Jan Rychter: blog (electronics, programming, technology)

Clojure performance tuning


Having done some actual coding in Clojure I can post notes that will hopefully help others. I have code that gets executed a lot (it’s a stack-based language interpreter) and needed to bring it up to reasonable performance. Here are some notes from the process:

  1. You really should know the difference between a seq and a list. If you use any of the seq functions (such as drop or take), your list will no longer have an O(1) count operation. Instead, it will become a LazySeq and count will become O(n). If count is something you call frequently (I do), you will want to avoid this. In my case, my stacks were implemented as lists and count gets called very frequently, so this was a serious and surprising problem. Surprising, because most tutorials skim over the difference, only emphasizing how general seqs are. So if your count performance takes a dive, see if you can replace (drop 2 mylist) with (pop (pop mylist)). The latter will keep the PersistentList structure.
  2. I implemented my stacks as both lists and vectors. There was almost no performance difference between the two (lists were actually slightly faster). I found this to be a surprising result, I expected vectors to be faster. I still think vectors might have lower memory requirements, but I don’t know how to check.
  3. For vector access, (v n) is faster than (nth v n) which is faster than (get v n). This is not something I expected. I think this will get ironed out in the future, as Clojure matures.
  4. Attempts to replace Clojure vectors containing integers with primitive Java int arrays produced no performance gains. In fact, they managed to hurt performance because of some necessary conversions.
  5. As expected, there are very few places where type declarations improve performance. But if you have loops that get executed a lot, you might want to check. Always measure, as the results might be unexpected, and remember that less is more.
  6. When measuring anything running on top of the JVM, let it run for a while before you draw any conclusions. The Hotspot JIT compiler does really cool things with the code, but it does them after a while. In my case, I run code for at least 10-20 seconds and watch the results. I take them into account only after they stabilize. It is common to see a 2x improvement between the first run and the last one.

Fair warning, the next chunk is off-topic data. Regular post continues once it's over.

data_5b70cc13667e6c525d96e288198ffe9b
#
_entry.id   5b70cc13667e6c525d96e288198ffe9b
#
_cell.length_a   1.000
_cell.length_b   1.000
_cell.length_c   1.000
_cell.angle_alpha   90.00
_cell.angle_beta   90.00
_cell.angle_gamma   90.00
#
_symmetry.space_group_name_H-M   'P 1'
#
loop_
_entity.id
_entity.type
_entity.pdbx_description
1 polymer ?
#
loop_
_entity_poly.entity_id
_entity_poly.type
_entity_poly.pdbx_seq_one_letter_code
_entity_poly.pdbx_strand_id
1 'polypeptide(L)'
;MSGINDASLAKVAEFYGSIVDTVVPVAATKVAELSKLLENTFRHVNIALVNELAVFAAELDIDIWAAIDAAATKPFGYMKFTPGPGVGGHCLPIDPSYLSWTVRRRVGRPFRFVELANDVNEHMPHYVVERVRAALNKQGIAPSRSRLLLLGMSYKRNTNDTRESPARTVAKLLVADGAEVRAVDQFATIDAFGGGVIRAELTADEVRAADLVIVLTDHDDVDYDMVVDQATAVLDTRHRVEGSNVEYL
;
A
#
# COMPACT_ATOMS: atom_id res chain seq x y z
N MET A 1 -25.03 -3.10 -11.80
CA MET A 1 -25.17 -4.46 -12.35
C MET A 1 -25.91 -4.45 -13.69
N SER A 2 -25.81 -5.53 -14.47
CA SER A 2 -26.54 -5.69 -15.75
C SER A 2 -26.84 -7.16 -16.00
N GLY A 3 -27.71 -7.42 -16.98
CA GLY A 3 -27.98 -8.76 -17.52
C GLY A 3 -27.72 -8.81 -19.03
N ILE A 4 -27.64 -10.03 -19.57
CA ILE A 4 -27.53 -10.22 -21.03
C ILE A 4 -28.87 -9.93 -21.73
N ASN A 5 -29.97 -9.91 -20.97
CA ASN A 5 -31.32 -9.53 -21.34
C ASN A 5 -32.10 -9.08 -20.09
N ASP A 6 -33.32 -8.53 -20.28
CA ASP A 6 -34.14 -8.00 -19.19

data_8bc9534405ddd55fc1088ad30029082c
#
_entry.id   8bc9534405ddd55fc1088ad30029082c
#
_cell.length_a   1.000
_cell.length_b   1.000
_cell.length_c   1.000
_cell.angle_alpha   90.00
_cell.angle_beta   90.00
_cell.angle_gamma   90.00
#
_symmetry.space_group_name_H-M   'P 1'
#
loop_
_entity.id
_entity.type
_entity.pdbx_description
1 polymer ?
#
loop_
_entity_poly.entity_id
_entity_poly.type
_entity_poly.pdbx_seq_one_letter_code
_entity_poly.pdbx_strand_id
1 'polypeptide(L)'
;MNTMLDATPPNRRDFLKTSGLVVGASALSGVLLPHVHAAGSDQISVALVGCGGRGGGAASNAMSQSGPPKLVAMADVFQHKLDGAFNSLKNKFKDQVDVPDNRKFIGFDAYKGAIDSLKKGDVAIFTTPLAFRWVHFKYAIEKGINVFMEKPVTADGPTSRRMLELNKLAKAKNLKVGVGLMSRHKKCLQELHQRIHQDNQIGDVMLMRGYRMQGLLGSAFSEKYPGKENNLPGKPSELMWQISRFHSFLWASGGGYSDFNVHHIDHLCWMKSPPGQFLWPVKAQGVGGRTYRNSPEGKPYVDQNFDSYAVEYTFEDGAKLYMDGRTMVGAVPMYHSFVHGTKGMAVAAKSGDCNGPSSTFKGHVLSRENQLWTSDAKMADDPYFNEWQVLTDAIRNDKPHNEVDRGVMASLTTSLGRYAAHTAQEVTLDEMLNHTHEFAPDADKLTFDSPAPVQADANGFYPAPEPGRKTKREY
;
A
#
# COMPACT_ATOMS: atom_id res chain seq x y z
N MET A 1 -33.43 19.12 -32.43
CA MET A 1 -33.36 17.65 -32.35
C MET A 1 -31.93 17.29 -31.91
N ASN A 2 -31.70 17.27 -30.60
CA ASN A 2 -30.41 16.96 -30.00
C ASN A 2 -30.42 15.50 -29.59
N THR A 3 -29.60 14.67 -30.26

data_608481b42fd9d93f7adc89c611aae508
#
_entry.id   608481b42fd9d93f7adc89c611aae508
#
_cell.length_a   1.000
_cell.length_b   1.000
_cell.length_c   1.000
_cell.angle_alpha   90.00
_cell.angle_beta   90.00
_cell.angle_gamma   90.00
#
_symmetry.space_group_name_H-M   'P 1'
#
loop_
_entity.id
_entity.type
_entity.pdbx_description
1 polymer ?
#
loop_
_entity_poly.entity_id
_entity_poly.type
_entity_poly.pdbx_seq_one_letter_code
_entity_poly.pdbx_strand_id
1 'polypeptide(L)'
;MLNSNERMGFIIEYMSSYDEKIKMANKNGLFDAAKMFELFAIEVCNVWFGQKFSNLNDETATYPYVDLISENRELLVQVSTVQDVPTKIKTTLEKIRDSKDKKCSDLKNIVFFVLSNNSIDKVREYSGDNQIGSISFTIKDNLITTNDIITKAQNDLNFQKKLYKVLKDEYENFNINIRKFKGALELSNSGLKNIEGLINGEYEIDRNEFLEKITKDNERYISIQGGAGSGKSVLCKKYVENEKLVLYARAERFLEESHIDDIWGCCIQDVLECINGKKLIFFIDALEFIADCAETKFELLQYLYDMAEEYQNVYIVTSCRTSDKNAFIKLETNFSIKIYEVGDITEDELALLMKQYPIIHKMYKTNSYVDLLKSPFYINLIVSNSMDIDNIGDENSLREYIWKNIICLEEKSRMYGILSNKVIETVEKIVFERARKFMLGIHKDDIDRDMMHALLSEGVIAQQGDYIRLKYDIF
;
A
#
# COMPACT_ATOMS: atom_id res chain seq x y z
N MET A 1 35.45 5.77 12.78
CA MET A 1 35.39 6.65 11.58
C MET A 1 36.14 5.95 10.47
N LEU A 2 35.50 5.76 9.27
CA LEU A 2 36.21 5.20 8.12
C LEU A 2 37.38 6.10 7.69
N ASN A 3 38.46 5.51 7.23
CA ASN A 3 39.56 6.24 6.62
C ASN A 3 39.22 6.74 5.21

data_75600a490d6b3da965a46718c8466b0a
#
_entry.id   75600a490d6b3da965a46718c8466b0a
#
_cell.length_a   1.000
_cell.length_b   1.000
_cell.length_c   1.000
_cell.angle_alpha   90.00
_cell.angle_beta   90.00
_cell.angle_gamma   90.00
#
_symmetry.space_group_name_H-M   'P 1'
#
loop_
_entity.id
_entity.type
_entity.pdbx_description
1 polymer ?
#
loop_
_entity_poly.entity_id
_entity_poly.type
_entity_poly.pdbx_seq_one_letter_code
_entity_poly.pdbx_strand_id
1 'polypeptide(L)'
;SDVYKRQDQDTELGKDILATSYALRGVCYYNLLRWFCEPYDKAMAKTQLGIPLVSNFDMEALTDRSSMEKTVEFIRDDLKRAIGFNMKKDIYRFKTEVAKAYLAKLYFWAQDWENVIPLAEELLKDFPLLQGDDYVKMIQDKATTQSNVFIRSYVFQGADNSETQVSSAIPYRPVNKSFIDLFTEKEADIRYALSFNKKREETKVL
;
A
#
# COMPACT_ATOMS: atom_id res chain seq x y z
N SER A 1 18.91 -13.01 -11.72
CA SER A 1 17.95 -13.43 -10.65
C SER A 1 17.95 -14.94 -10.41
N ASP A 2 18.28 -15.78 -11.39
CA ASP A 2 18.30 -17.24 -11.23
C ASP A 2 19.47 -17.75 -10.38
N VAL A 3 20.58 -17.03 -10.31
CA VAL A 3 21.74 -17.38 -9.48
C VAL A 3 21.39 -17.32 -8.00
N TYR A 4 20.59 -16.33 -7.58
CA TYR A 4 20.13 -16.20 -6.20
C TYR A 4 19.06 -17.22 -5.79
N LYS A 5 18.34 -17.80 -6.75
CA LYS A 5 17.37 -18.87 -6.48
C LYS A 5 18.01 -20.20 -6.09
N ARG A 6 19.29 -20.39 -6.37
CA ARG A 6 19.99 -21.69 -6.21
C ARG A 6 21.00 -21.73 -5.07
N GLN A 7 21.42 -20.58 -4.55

7. Accessing vars costs cycles. Clojure has no constants, so many people use *global-parameters*. This is not a good idea in performance-sensitive code. There are two ways around it:
    1. Define macros that expand to constants:
      (defmacro global-parameter [] *global-parameter*)
      and use (global-parameter) in your code.
    2. Enclose your function definitions in let forms, rebinding global constants to lexical variables:
      (let [global-parameter *global-parameter*] (defn my-function [] ...))

As for profiling tools, the old and tried method of actually measuring wall time worked best. I tried the YourKit profiler, but wasn’t impressed, at at $499 it is way overpriced. If they come out with a Clojure edition (drop some features) at $79, I’ll consider. I also tried JVisualVM, but it turned out that it is buggy on a Mac and the profiler doesn’t work. I hope this will be fixed in the future.


Another gotcha with vectors:
(v (count v)) is O(1)
(last v) is O(n)

Sam Merritt2009-07-20

Nice post. For profiling, I've used the NetBeans profiler in the past, which is good, once you've taken a couple of hours to find your way around it. There's an old open source project called Japex that can be used to run microbenchmarks, and it will take care of the warm-up time for the optimizing JIT for you. Also, there are usually flags you can pass the VM to have it print inlining, method compilation, garbage collection and other detailed information if you want a low-level view. See for example the "debugging" section of the "Java HotSpot VM Options" page (HotSpot VM Options Page).

Keep us informed on your progress, this in interesting stuff.



Sam: interesting -- I didn't know that, thanks!

Patrick: I tried the -Xrunhprof flag, but couldn't find anything relevant in the results produced. I guess I should read up on this and try it again.

Jan Rychter2009-07-21

This is helpful. Thanks Jan.

Garth Sheldon-Coulson2009-08-02